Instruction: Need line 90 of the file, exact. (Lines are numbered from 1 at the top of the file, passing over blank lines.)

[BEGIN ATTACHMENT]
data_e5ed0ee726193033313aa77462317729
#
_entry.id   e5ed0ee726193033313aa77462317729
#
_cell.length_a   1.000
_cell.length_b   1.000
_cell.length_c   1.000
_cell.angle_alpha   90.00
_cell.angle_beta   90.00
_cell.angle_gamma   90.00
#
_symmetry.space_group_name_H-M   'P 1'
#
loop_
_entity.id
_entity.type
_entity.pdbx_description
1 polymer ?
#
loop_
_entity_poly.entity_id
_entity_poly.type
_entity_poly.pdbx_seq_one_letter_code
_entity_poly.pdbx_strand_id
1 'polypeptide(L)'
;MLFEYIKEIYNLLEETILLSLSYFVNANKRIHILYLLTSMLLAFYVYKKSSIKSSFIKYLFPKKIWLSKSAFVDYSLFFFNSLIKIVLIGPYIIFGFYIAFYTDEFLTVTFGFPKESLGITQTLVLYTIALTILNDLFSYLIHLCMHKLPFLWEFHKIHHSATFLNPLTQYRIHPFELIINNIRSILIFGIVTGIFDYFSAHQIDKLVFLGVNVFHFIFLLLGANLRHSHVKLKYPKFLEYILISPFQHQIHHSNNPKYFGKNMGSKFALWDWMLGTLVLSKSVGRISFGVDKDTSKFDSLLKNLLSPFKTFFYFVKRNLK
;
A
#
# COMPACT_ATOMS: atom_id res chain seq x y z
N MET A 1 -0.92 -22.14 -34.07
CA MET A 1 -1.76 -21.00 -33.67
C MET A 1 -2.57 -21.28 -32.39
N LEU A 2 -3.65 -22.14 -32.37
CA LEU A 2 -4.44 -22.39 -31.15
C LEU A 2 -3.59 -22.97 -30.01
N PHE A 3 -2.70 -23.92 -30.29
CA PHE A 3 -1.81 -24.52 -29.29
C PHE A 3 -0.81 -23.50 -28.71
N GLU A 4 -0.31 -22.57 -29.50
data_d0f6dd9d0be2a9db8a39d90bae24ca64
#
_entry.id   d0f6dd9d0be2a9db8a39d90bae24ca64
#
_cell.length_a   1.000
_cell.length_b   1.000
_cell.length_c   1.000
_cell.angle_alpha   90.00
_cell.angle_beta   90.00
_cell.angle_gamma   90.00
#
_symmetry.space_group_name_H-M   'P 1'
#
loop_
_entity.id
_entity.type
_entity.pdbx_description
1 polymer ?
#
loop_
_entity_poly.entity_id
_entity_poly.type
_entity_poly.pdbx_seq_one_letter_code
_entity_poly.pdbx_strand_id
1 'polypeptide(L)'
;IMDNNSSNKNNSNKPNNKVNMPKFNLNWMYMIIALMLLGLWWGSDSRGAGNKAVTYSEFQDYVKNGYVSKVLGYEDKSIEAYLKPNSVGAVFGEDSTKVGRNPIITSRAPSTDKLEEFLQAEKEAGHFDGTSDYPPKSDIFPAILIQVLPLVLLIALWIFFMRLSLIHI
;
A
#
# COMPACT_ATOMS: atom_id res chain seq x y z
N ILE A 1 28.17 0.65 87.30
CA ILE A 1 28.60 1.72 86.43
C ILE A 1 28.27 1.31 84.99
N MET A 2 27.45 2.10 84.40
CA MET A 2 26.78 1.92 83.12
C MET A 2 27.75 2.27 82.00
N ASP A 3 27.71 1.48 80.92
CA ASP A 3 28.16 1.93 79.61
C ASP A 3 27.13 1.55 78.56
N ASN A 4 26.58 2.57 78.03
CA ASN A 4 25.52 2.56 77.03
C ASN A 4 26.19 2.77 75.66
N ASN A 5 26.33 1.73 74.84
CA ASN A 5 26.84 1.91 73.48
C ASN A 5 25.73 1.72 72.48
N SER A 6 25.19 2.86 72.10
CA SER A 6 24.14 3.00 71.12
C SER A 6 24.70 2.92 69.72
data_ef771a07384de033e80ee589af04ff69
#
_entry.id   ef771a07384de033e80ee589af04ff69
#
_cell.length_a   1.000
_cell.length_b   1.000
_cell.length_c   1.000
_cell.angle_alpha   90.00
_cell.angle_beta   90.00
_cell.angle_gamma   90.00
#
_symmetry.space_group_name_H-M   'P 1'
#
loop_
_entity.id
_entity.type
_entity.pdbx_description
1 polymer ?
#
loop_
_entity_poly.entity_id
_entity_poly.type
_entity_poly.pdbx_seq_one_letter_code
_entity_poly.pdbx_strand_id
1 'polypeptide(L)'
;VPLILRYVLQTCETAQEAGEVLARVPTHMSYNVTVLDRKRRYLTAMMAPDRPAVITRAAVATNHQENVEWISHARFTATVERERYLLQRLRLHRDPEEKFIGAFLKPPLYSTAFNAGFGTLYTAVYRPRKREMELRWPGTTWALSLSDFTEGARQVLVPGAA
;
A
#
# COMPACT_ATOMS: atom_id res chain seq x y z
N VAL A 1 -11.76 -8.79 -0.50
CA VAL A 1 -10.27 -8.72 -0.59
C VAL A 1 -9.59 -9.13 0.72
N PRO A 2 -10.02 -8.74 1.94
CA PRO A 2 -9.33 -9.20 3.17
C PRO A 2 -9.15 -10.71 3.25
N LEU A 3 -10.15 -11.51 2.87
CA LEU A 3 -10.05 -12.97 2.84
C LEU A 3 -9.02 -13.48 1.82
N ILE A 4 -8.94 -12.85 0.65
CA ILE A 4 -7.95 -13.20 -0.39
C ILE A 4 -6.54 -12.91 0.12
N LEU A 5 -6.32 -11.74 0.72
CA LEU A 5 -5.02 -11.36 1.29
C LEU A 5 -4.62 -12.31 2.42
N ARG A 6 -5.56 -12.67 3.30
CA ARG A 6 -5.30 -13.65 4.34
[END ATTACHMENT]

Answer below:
#